Artificial Intelligence

This Robot Reads the Bible to Old People in Nursing Homes. An Islamic robot idol is also on the way.

This Robot Reads the Bible to Old People in Nursing Homes. An Islamic robot idol is also on the way.

For now, the robots recite but don’t interpret the biblical verses.

Dan Robitzski March 29th 2019

BibleBot

Seniors in search of some high-tech companionship may find comfort in a small robot that can listen to them and read relevant scripture.

SanTO is a foot-and-a-half tall robot resembles the sort of altar or idol a Catholic may use to decorate their home. But it’s equipped with software it uses to listen to people, scan their faces for signs of specific emotions, and select religious texts that may be relevant to their troubles, according to The Wall Street Journal — heralding a new marriage of religion and technology that challenges who, or what, can influence a person’s faith.

Copy And Paste

When Waseda University roboticist Gabriele Trovato designed SanTO, he was warned by religious leaders to not let AI interpret scripture, just recite it, the WSJreports.

“They said there is a human factor which is very important in the communication of faith,” Trovato told the WSJ. “Even choosing the right text, the right part of the Bible, is not something you can do easily.”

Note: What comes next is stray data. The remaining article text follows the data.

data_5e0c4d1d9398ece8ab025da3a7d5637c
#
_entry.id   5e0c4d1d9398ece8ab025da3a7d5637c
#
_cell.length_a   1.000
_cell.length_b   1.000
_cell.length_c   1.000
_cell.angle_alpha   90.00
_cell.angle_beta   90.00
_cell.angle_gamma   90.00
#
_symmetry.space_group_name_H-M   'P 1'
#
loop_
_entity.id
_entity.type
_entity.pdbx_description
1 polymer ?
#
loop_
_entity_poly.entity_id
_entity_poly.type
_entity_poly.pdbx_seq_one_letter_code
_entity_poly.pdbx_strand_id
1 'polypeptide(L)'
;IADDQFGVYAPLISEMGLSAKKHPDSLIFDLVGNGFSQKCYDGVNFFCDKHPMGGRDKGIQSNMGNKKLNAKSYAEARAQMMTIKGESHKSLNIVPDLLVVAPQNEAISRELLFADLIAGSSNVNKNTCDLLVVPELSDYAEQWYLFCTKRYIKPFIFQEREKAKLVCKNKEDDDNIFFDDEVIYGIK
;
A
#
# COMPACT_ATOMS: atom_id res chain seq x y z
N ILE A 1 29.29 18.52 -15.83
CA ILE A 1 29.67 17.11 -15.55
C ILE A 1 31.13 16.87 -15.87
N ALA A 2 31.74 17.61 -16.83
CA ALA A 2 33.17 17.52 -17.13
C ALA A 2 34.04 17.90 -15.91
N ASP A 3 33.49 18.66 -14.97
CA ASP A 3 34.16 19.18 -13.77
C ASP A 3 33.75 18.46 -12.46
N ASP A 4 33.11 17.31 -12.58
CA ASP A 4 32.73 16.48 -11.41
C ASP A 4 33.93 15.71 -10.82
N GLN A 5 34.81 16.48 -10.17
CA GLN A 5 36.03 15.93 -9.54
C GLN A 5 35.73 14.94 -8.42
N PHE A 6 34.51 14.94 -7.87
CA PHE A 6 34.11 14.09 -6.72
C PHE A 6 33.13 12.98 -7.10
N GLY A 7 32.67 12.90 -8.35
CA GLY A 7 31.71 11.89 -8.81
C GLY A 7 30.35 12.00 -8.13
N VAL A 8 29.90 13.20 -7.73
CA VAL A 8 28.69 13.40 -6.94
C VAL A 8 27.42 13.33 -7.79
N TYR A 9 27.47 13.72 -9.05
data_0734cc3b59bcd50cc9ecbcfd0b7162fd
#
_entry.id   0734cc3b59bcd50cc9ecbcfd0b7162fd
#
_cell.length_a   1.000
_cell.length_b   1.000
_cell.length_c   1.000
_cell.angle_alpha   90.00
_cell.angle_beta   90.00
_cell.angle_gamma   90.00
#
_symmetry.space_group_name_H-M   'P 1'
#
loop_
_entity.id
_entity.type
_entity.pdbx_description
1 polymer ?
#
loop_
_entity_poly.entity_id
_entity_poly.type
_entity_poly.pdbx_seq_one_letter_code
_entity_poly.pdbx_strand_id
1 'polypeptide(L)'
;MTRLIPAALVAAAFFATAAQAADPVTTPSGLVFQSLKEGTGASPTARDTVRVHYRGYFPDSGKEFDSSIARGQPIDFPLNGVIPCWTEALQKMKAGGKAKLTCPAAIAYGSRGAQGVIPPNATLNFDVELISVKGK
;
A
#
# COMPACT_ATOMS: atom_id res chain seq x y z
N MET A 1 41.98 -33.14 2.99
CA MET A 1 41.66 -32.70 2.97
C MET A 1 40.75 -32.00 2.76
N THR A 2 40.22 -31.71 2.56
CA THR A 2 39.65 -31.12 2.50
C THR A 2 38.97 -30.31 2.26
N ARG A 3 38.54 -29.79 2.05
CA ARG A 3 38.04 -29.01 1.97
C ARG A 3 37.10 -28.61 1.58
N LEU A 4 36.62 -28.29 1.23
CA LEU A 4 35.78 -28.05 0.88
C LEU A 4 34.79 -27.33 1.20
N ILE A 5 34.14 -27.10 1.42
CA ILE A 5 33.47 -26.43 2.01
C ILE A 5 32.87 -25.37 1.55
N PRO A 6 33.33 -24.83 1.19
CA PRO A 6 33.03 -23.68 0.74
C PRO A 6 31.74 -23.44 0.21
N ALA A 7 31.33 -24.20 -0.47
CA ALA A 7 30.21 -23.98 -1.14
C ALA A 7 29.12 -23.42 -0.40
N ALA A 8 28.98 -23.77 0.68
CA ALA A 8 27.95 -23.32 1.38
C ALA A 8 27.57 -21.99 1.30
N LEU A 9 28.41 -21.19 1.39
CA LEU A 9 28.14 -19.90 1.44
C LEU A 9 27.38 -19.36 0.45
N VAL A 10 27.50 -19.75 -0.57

When Trovato told SanTO that he’s worried about the future, for instance, the robot recited a Bible verse about taking life one day at a time.

Human Interaction

As robots and AI technology improves, both have become increasingly intertwined with religion — robots are delivering sermons, the pope is endorsing apps, and people are praying to robotic statues of Buddhist deities.

But while Trovato told the WSJ about how his little robotic idol could help spread religious ideas, it seems far more useful as a buddy for the lonely and elderly, not unlike a robotic dog or other sorts of high-tech companions.

“It is interesting to focus, to study, how this change of the medium is influencing the relation of people with God and the activity of religion,” Travato told the WSJ.

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